In a significant reversal for the government, Natural Resources Minister Jerome Kennedy said Thursday he intends to fight to make sure as much work as possible on the Hebron oil platform is done in the province.
Kennedy said how much fabrication is done in the province has become a sticking point between the government and Exxon-Mobil, the lead company on the project.
Under the Hebron Development Agreement, three of the massive modules that make up the production platform are to be built in the province if it’s possible.
“(Exxon) still, as of a couple weeks ago, take(s) the position that one module has to be built outside of the province,” Kennedy said.
“I’ve indicated to them in no uncertain terms and in very strong language that we, as a province, as a people, are to benefit from our natural resources,” Kennedy said.
The disagreement over fabrication comes as the Hebron oil development took a major step forward Thursday, with both federal and provincial governments formally giving their blessing for the development to proceed.
The Canada-Newfoundland and Labrador Offshore Petroleum Board (CNLOPB) announced Thursday the Hebron development application has been approved, a major decision which needed to be ratified by both levels of government.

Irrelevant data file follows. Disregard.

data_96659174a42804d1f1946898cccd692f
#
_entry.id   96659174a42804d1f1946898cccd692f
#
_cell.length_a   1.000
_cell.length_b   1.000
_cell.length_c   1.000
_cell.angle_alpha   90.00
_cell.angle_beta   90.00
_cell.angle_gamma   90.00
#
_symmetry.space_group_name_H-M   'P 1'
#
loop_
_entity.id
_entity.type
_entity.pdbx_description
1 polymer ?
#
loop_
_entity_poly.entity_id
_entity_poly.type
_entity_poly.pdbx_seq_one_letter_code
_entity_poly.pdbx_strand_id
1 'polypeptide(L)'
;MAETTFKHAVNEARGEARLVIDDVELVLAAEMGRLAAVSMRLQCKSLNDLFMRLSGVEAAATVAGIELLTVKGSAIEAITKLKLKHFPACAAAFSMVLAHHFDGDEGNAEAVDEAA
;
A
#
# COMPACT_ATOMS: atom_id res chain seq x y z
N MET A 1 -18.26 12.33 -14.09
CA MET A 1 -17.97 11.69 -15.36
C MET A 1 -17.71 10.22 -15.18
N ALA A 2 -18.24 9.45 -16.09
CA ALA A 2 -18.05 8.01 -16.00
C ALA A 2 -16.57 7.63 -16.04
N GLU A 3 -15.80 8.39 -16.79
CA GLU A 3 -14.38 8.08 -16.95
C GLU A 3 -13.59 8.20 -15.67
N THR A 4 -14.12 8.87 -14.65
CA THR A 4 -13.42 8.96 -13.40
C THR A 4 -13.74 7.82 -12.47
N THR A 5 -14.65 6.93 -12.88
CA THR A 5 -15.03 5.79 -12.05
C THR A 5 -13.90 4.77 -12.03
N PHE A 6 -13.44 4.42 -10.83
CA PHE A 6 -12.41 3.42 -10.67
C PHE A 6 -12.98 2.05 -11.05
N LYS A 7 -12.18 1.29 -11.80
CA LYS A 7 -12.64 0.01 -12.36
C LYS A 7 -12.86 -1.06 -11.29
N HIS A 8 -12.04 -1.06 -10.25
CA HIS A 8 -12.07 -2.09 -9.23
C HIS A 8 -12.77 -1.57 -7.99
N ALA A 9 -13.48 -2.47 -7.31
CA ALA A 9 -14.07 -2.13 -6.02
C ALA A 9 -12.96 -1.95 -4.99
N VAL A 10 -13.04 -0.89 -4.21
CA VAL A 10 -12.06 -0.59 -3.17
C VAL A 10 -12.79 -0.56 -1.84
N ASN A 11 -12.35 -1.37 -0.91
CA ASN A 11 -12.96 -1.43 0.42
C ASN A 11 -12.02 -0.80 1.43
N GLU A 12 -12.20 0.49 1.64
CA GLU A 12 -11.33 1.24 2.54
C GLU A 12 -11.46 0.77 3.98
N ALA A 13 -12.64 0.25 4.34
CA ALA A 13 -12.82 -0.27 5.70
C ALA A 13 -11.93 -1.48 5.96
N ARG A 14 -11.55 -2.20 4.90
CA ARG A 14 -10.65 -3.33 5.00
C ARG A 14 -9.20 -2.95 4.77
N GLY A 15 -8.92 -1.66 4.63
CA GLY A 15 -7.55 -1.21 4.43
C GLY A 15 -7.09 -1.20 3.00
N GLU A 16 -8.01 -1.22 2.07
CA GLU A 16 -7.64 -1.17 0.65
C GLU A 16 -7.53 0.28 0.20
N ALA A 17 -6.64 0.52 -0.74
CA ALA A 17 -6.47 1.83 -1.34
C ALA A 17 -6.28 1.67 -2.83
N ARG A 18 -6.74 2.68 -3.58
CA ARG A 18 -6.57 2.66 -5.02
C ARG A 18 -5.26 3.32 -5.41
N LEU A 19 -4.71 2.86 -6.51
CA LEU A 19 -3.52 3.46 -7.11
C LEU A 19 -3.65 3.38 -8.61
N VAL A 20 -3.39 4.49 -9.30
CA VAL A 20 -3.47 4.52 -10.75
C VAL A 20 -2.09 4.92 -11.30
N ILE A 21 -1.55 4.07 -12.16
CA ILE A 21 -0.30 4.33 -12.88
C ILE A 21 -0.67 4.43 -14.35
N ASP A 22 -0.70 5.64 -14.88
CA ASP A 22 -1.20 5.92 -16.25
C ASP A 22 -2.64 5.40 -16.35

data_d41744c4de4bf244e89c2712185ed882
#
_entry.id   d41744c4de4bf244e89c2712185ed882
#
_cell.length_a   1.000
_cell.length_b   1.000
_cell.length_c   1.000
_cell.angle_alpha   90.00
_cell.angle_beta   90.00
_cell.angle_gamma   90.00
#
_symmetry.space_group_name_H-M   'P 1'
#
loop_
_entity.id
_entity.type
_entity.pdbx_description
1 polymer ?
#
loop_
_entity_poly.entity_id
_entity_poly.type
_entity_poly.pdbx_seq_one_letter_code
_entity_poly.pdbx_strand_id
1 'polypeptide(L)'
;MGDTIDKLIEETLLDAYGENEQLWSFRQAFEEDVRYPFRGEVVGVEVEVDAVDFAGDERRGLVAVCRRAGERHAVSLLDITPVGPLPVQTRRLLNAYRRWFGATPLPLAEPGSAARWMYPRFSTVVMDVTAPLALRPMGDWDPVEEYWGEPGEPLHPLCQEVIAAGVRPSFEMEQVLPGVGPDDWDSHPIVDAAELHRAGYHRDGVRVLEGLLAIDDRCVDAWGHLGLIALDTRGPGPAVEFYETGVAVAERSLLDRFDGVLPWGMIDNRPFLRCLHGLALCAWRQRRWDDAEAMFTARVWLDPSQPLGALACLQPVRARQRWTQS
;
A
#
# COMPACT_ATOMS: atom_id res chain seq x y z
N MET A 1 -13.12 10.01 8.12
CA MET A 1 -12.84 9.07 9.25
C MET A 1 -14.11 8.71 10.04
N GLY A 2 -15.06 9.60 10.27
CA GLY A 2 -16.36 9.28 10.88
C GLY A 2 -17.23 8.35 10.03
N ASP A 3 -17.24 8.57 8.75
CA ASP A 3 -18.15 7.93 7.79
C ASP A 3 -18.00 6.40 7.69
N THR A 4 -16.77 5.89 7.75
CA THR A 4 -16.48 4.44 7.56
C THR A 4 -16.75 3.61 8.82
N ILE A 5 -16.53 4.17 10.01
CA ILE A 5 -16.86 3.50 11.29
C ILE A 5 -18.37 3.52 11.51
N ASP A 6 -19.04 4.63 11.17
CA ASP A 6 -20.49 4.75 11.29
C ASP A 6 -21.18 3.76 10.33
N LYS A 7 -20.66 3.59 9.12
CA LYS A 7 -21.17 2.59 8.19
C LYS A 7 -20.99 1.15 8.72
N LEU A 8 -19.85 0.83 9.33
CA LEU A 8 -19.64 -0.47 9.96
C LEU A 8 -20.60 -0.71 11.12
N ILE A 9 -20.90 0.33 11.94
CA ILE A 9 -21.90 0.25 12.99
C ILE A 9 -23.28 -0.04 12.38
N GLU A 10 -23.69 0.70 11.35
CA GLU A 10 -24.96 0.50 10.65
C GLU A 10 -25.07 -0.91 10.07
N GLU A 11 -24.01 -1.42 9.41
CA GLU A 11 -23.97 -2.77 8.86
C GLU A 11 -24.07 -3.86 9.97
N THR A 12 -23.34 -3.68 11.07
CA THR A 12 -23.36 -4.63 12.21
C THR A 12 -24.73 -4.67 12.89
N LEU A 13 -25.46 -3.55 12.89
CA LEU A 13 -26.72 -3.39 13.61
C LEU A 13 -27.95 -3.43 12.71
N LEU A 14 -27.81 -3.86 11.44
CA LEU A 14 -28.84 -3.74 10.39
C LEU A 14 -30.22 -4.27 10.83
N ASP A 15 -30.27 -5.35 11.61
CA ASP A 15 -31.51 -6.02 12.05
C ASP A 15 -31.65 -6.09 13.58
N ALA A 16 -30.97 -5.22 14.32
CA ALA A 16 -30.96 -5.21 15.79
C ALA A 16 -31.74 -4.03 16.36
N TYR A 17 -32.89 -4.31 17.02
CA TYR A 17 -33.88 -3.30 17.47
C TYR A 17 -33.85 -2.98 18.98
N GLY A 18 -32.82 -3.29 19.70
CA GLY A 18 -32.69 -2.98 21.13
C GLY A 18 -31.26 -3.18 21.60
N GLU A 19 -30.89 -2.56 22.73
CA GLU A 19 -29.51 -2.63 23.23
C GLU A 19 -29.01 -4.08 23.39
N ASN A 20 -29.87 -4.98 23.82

“It’s the green light for the project, but there are still issues that we have to finalize such as the gender diversity program and the Hebron benefits agreement,” Kennedy said. “The other issues that have to be finalized, we will work our way through them, but this means that Hebron is a go.”
Each of the modules represents between $60 million to $100 million worth of work. It’s a big chunk of work, but only a fraction of the $4.66 billion in capital costs that Exxon and its partners will have to spend before first oil in 2017.
Originally, the provincial government envisioned two of the modules would be built at the shipyard in Marystown, and one would be built at the fabrication site at Bull Arm.
But in November, Kiewit, the company that owns the Marystown facility, announced that it would only be prepared to build one of the modules, not two.
In January, after meetings with Kiewit, Kennedy seemed to indicate Marystown and Bull Arm could each only build one of the modules. At the time, Kennedy left the door open for the third to be built somewhere else in the world.
“A couple months ago, I was somewhat equivocal. I said, ‘well, you can’t build it in Marystown, maybe there’s no choice,”‘ Kennedy said. “That’s not the case anymore. No longer are we equivocal. In fact, we’re quite unequivocal.”
The provincial government let Exxon know a few weeks ago that as far as it’s concerned, two of the modules can be built at Bull Arm.
If Exxon disputes that assessment, it can submit a “capacity report” arguing that it’s not possible for all three modules to be built here. If that happens, there’s a dispute resolution process laid out in the development agreement, and the government and the company can settle it that way.
Ultimately, Exxon could decide to build the third module somewhere else anyway, but depending on how the dispute resolution process goes, they could have to pay penalties to the government for getting the work done outside Newfoundland and Labrador.
Kennedy said he doesn’t believe any of this will hold up the schedule for the overall Hebron project.
“There’s always been the target of tow-out in 2016 and first oil in 2017,” he said. “From our perspective, nothing is on hold.”